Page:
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Huelva

Huelva

Huelva and its environs is a Mecca for those interested in Christopher Columbus, with a number of significant tourist attractions relating to the famous explorer. Cristóbal Colón (as he is known in Spain), is thought by most to have been born in Genoa, Italy around 1451.

Huelva may lack the region's star attractions of other provincial capitals, but once you get past the industrial sprawl on its outskirts, the centre is a pleasant place with many pretty plazas, absorbing historical monuments and, as you'd expect from a city with a bustling port, a wealth of seafood bars and restaurants.

Reviews of the prestigious hotels of Huelva. Huelva is a port city which holds an important place in the history of Andalucia, as the area from where Columbus sailed to American in 1492. In the 19th and early 20th century, it was an important mining centre, and some colonial buildings and quays from that era remain, including the Muelle de Riotinto.

Museums in Huelva City: Museo de Huelva, Casa-Museo Zenobia-Juan Ramón, Museo Diocesano de Arte Sacro, Monasterio de la Rábida.

The Plaza de Toros de la Merced (bullring) was built from 1901-1902 and commissioned by architect, Trinidad Gallego Díaz, who was inspired by the bullring in Madrid, known as "the one on Calle Aragon".

Muelle de las Carabelas (Warf of the Caravels) is a waterfront exhibition with life-size replicas of Columbus's three ships: the Niña, the Pinta and the Santa María, built for the 500th anniversary celebrations. The construction of Muelle de las Carabelas was carried out by architect, Pluvio Fernández Heredia, and inaugurated on 15 March 1994.

Huelva is not a large provincial capital however it is certainly well known and for good reason. It is from here that Christopher Columbus set sail for America in 1492 and there are number of important attractions relating to his journey in and around the city.

A symbol of British power in late 19th-century Huelva, the Casa Colón is the grandest of all the buildings constructed by the city's bourgeoisie around the same time. It is an imposing presence at the beginning of the Alameda Sundheim, with a terracotta façade and ornate wrought-iron balconies.

The Barrio de Reina Victoria, otherwise known as the "Barrio Obrero" (Workers' District), is a testament to its name: an example of a Victorian English suburb superimposed onto an Andalucian landscape. Situated at the eastern end of Alameda Sundheim.

Not the most beautiful of Andalucia’s provincial capitals, having lost many of its historic buildings in the devastating Lisbon earthquake of 1755, Huelva nevertheless has its own charm. Since Phoenician times it has been an important port, serving akey role for exporting minerals from the Rio Tinto mines.

This massive statue, located at Punta Sebo where the rivers Odiel and Tinto meet, is often mistaken for the figure of Columbus. The statue actually represents a Franciscan friar of Monasterio La Rábida, who took Christopher Columbus in while he was planning his first voyage and waiting for confirmation of funding from the Spanish monarchs.

The Huelva carnival is one of the biggest in Andalucia and is known as the Columbian Carnival, in honour of Christopher Columbus, who sailed from Huelva to discover the New World. The Huelva carnival closed down during Franco's prohibition and it took a few years to start it up again, even after democracy overtook the country. It was not, therefore, until 1983 that this carnival re-started after a long sleep.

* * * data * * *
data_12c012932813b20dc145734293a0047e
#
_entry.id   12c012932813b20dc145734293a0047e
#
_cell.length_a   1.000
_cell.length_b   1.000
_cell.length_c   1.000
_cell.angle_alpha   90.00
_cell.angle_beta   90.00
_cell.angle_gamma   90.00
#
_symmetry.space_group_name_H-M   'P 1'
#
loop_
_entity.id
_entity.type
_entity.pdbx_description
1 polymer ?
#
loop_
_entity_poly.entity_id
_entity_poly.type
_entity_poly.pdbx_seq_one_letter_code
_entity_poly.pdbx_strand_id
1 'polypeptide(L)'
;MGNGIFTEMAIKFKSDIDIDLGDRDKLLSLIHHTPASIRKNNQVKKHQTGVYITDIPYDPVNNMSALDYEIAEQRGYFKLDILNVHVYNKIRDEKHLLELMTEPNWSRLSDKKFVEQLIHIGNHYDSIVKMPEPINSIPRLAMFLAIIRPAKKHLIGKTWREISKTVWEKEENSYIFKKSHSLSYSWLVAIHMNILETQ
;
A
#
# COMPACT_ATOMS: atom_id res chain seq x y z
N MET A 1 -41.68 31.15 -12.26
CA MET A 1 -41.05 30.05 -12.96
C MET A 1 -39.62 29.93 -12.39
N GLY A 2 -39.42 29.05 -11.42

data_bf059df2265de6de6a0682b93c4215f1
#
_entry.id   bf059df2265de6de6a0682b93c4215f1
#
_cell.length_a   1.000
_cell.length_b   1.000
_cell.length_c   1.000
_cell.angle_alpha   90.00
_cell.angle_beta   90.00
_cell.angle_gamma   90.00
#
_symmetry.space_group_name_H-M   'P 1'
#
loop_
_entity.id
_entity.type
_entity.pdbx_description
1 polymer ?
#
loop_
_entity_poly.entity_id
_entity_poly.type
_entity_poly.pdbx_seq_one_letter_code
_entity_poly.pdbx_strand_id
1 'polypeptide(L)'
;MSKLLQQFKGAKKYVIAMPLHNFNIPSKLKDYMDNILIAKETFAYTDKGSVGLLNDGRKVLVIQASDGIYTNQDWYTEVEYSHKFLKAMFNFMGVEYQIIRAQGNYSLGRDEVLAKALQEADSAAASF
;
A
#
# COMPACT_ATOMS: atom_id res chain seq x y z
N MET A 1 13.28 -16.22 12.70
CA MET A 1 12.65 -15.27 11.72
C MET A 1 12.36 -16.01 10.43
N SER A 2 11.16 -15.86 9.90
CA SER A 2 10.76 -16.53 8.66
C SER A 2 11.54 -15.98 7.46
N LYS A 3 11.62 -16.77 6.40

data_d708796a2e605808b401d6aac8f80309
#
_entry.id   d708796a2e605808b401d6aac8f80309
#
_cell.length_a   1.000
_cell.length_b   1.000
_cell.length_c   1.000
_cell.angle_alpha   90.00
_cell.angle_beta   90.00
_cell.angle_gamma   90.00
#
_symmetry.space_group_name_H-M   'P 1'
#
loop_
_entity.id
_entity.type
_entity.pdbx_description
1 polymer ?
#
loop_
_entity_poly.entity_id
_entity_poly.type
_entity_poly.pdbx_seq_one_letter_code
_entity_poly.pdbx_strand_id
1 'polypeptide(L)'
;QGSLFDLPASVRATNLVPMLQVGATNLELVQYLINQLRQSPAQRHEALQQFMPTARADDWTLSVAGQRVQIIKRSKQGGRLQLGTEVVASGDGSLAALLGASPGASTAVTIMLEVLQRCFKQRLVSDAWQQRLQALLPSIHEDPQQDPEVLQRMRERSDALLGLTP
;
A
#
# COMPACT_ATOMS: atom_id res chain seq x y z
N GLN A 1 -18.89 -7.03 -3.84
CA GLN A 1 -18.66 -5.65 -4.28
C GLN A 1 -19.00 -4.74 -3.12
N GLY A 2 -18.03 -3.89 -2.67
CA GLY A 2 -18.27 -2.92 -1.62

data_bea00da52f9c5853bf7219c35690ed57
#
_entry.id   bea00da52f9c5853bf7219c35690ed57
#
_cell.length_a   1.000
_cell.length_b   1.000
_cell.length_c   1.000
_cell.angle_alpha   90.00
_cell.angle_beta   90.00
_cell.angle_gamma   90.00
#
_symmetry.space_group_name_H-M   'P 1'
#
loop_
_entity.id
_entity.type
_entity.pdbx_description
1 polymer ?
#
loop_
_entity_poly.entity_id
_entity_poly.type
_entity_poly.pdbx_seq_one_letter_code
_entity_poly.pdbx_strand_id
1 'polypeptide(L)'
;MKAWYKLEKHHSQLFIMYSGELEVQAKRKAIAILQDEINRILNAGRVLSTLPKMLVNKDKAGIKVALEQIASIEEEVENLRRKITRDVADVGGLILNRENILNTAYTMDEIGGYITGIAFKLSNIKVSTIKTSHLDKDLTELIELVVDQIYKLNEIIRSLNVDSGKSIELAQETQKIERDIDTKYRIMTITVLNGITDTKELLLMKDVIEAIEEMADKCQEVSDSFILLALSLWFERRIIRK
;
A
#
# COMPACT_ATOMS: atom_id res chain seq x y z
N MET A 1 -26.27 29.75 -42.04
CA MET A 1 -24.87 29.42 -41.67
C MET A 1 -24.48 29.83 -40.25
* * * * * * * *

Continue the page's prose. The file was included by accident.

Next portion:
Located in the northern section of the Paraje Natural Marismas del Odiel, this 597-hectare nature reserve is made up of marshland and creeks.

Situated in the heart of the Paraje Natural Marismas del Odiel, the 480-hectare Reserva Natural Isla de Enmedio can be found where its name suggests, in the middle of the Odiel nature reserve. The isla (island) is in fact a series of islands, created by tidal activity in the Odiel estuary, and is made up of saltwater marshes.

Contemporary and graphic art are exhibited at regular exhibitions in the Sala Siglo XXI, part of the Museo Provincial de Huelva which also has remarkable displays of Tartessic, Roman and prehistoric archaeological remains as well as paintings from the 15th to 20th century.

For a quiet break on the gulf of Cadiz, the quiet maritime city of Huelva contains various Roman and Phoenician artifacts as tourist attractions and is home to the oldest football club in Spain, Recreativo de Huelva.

Andalucia is not alone in its quest for the convenience of large out-of-town shopping centres or commercial centres ( centros comerciales) . Over the past five years shopping centres in Andalucia have become increasingly prevalent and in Andalucia today they form an integral part of most peoples’ shopping experience.

This two-star hotel offers 54 simple but stylish rooms with minibar and TV with satellite channels; those on the upper floors at the front (some of which have balconies) have good city views, while the rooms at the back are quieter. Bathrooms are bright and cheerful, in orange or purple. Free WIFI is available throughout the hotel.
The three-star hotel was rebuilt in 2012 and has 162 spacious, well-equipped rooms with wood floors and furniture, offering facilities such as a good-sized desk, minibar, safe, hair-dryer and pillow menu; free WIFI throughout the hotel. Triple rooms are available, as well as interconnecting rooms, and free cots; with two rooms for those with limited mobility.
This city centre four-star hotel, with a distinctive 1960s façade, offers 107 bright modern guest rooms with wooden floors, minibar, choice of pillows and WIFI, as well as a balcony in most rooms; there are triples, junior suites and one suite. Rooms on the higher floors have the best views of the river and the Columbus Monument.